The importance of the commons in the context of intellectual property
CITATION: Van Der Walt, A.J. & Du Bois, M. 2013. The importance of the commons in the context of intellectual property. Stellenbosch Law Review = Stellenbosch Regstydskrif 24(1):31-54.
The original publication is available at https://journals.co.za/content/journal/ju_slr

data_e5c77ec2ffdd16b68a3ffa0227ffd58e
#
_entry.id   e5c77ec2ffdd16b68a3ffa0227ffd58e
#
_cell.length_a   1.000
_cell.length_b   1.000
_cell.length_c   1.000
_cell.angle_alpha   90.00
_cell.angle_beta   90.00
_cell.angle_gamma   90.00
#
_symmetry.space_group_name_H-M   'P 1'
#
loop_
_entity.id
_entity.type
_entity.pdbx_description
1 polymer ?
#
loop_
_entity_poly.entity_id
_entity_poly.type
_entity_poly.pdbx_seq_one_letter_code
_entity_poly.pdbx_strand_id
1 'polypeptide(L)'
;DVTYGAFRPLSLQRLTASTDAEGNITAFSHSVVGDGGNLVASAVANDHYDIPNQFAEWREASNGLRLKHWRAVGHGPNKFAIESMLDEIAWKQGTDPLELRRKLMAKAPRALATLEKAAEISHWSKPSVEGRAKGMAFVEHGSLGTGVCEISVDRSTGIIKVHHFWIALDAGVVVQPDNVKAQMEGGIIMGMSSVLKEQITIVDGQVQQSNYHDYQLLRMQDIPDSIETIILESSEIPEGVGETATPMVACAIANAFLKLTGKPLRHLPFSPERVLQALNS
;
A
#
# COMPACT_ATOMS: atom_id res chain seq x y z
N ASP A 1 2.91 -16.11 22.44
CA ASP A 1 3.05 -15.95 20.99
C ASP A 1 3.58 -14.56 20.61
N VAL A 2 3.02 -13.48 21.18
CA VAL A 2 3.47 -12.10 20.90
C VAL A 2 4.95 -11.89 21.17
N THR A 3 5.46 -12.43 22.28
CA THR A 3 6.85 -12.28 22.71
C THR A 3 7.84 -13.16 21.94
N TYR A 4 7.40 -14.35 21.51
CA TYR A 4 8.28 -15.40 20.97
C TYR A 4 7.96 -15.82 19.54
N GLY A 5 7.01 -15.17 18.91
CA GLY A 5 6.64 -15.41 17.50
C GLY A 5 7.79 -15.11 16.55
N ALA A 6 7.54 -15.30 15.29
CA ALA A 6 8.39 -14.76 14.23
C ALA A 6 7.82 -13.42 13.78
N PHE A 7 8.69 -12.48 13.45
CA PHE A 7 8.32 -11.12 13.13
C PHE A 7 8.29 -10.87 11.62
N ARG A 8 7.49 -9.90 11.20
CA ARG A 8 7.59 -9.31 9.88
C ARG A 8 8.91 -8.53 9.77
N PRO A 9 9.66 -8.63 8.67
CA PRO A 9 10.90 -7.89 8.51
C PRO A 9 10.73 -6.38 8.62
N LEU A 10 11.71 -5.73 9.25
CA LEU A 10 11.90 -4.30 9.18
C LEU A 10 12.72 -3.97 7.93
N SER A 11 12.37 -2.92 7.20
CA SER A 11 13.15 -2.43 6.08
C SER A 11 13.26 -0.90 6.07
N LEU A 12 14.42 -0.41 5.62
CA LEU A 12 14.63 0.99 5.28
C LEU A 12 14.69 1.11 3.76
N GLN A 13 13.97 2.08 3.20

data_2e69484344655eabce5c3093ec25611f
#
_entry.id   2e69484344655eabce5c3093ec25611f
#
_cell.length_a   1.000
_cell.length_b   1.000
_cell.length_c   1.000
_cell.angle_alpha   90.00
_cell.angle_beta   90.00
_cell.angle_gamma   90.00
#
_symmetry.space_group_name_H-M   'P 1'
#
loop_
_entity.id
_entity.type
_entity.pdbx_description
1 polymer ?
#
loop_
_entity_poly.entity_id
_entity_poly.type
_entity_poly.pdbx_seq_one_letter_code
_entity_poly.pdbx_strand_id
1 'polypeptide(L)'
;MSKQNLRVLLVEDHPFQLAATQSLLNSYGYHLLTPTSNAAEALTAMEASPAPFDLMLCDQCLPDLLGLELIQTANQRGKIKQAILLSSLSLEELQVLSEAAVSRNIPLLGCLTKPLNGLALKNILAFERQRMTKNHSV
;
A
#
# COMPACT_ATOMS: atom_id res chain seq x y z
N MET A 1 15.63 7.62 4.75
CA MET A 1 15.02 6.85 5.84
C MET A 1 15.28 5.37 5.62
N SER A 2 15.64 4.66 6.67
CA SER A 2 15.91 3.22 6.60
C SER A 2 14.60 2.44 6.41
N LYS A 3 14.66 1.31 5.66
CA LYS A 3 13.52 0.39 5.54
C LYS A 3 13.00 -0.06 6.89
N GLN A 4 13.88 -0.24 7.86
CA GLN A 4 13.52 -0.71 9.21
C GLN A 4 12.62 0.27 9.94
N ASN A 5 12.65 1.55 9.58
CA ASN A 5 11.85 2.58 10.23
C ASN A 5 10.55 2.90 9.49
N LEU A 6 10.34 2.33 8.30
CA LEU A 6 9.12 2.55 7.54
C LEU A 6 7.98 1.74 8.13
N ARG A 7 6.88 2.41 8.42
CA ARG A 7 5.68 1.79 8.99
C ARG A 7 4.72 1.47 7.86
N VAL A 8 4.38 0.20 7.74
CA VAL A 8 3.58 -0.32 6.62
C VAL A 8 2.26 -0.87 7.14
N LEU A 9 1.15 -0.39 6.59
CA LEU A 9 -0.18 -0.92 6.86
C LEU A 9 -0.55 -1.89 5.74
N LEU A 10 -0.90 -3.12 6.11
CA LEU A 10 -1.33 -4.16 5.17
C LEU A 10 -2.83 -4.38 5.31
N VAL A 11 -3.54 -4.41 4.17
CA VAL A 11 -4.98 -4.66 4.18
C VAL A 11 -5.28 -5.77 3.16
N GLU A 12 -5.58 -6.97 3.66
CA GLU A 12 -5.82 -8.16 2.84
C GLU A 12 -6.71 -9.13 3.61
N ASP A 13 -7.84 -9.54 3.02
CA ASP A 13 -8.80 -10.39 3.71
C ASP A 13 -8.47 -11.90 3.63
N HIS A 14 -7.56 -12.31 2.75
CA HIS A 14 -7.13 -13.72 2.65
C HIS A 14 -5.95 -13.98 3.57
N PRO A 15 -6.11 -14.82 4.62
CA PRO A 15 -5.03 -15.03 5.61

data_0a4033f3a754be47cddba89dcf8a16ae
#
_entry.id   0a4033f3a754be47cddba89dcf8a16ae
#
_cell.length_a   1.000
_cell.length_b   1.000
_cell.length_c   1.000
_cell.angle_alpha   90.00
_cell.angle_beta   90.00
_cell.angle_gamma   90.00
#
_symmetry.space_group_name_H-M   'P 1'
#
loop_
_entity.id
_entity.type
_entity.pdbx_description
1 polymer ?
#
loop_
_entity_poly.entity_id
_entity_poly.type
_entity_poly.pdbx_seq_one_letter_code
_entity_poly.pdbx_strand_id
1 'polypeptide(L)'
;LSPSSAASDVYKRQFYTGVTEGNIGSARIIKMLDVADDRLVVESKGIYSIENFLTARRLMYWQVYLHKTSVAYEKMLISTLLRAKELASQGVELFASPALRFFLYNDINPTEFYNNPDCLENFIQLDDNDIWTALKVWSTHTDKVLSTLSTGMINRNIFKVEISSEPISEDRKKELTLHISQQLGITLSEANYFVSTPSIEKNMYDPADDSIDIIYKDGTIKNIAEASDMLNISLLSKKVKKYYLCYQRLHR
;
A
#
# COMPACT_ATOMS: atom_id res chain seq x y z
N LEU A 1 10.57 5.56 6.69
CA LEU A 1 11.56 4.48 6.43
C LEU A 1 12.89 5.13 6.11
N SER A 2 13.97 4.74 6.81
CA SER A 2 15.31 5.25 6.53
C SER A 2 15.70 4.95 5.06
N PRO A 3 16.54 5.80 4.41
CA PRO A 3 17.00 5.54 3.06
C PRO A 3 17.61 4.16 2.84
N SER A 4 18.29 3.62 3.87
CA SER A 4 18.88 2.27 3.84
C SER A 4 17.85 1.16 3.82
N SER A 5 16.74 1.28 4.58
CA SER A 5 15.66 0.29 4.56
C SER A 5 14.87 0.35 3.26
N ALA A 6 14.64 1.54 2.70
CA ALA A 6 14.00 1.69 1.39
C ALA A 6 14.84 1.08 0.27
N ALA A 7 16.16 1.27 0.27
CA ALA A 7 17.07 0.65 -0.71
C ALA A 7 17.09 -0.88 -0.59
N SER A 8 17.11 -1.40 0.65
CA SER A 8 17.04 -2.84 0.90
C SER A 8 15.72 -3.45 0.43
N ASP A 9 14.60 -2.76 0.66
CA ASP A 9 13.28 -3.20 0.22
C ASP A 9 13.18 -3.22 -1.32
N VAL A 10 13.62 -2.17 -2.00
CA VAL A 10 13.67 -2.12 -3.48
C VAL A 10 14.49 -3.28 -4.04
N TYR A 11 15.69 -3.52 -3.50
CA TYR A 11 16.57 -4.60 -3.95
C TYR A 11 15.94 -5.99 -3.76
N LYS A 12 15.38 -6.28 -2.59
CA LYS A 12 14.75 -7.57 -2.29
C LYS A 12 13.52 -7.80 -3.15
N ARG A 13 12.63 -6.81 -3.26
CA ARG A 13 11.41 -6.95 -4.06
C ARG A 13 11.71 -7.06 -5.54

The intellectual commons or public domain is an important part of intellectual property law scholarship. In this regard it is necessary to examine the origins of the commons, what exactly the intellectual commons is and how the notion of the intellectual commons may be further developed. Especially in the United States of America there are concerns that the intellectual commons is currently being enclosed by extending intellectual property protection to areas of intellectual activity that were previously excluded from propertisation; and by extending intellectual property protection of existing rights. It may be argued that some intellectual products should remain in the commons or revert back to the commons in order to ensure that enough remains so that new intellectual products may be developed based on these existing products. However, there must also be enough of a property-right based incentive in order to ensure continued investment in the creation of new intellectual products. The important question is then, how may these two interests be balanced? This article examines the issues related to the commons in order to provide a framework which future revisions to intellectual property legislation may use as a point of departure to ensure that South African legislation does not encroach on the intellectual commons unduly. Examples from copyright law, patent law and traditional knowledge are used to demonstrate how the intellectual commons and intellectual property statutes interact.